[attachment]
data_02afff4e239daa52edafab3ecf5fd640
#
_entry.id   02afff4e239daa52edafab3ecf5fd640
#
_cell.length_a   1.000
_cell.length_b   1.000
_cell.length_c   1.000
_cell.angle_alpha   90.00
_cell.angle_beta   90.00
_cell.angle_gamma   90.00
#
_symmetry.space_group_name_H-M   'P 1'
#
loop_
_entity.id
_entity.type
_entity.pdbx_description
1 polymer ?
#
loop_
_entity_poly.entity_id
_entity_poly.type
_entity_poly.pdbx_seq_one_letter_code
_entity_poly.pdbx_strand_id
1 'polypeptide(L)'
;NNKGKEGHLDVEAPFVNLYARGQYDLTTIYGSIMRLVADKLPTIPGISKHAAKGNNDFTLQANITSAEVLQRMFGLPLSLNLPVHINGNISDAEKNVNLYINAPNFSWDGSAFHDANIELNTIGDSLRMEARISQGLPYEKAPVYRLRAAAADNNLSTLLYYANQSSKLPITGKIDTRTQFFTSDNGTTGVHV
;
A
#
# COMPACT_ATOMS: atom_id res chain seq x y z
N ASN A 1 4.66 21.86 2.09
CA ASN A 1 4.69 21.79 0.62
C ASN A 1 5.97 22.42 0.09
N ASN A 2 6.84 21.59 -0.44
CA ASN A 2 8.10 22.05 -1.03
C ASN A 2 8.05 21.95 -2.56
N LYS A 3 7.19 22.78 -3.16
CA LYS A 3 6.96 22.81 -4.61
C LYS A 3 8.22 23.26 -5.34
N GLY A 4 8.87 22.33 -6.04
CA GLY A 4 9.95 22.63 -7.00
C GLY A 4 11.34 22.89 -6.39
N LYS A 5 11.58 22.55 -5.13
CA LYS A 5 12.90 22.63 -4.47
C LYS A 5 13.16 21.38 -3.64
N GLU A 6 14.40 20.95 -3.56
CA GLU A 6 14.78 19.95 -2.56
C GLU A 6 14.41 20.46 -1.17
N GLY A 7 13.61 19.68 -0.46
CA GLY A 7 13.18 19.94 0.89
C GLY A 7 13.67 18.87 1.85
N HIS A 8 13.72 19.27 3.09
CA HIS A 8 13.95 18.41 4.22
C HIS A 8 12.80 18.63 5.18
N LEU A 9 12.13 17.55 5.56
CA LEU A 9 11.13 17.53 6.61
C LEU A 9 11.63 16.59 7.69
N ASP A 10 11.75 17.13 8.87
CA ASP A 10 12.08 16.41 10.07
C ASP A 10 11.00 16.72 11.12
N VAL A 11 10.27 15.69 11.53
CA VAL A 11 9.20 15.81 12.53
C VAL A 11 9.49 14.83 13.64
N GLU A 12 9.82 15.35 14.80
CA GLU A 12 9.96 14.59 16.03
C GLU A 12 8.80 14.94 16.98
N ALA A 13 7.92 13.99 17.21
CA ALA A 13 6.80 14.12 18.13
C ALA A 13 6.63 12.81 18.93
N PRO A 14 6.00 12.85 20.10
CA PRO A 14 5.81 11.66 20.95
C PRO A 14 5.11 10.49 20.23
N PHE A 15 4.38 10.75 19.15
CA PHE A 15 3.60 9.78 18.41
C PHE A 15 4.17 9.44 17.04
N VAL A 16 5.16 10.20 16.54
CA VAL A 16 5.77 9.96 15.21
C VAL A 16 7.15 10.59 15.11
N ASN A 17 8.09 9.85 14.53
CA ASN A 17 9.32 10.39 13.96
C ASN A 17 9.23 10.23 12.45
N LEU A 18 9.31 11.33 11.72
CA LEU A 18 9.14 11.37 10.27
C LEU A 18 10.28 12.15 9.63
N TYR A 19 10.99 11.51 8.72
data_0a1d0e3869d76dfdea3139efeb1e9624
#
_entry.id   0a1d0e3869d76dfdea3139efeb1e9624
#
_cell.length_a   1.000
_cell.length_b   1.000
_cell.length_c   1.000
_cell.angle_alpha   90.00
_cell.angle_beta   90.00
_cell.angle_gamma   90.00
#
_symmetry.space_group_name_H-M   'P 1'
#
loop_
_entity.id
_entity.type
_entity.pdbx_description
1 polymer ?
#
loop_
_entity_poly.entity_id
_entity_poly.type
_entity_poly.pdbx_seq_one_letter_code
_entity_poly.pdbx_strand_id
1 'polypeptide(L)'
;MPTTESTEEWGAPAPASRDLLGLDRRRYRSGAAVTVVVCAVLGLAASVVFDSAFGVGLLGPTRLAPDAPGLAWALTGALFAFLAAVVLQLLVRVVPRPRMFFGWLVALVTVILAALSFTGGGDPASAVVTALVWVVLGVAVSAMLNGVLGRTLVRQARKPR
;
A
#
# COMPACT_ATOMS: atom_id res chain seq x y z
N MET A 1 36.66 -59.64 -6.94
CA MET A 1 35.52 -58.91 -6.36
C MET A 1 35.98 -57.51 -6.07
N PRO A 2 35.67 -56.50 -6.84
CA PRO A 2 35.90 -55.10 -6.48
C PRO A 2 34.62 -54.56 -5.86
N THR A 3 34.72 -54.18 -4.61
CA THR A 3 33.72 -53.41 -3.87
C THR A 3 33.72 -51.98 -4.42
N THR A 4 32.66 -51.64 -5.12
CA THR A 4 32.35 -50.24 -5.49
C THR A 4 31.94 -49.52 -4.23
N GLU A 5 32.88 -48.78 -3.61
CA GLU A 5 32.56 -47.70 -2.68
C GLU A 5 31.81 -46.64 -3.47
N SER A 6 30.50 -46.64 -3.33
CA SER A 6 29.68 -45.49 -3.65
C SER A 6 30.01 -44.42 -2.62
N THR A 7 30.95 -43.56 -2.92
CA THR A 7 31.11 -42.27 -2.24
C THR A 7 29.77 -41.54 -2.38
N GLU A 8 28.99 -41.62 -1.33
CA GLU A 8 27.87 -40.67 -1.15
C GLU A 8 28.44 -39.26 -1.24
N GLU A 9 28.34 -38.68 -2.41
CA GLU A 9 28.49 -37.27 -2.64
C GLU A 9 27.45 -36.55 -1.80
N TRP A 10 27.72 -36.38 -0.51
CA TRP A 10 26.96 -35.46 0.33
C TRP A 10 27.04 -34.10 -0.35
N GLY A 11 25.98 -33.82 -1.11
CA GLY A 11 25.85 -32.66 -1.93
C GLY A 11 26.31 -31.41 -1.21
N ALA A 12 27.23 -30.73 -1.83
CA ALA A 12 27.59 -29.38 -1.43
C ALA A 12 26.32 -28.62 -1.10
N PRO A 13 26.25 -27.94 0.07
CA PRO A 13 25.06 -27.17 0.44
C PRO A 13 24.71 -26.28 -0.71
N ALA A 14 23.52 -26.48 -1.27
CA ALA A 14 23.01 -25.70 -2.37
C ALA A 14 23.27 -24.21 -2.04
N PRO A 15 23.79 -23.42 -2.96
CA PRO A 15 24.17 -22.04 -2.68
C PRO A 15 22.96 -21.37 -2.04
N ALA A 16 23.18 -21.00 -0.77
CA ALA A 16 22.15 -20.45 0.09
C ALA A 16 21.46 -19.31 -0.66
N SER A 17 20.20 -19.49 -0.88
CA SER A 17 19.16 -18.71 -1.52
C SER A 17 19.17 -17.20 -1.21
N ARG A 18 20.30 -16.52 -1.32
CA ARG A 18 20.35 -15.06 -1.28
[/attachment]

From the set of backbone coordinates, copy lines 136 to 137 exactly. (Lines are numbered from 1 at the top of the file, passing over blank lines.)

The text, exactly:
C THR A 7 29.77 -41.54 -2.38
N GLU A 8 28.99 -41.62 -1.33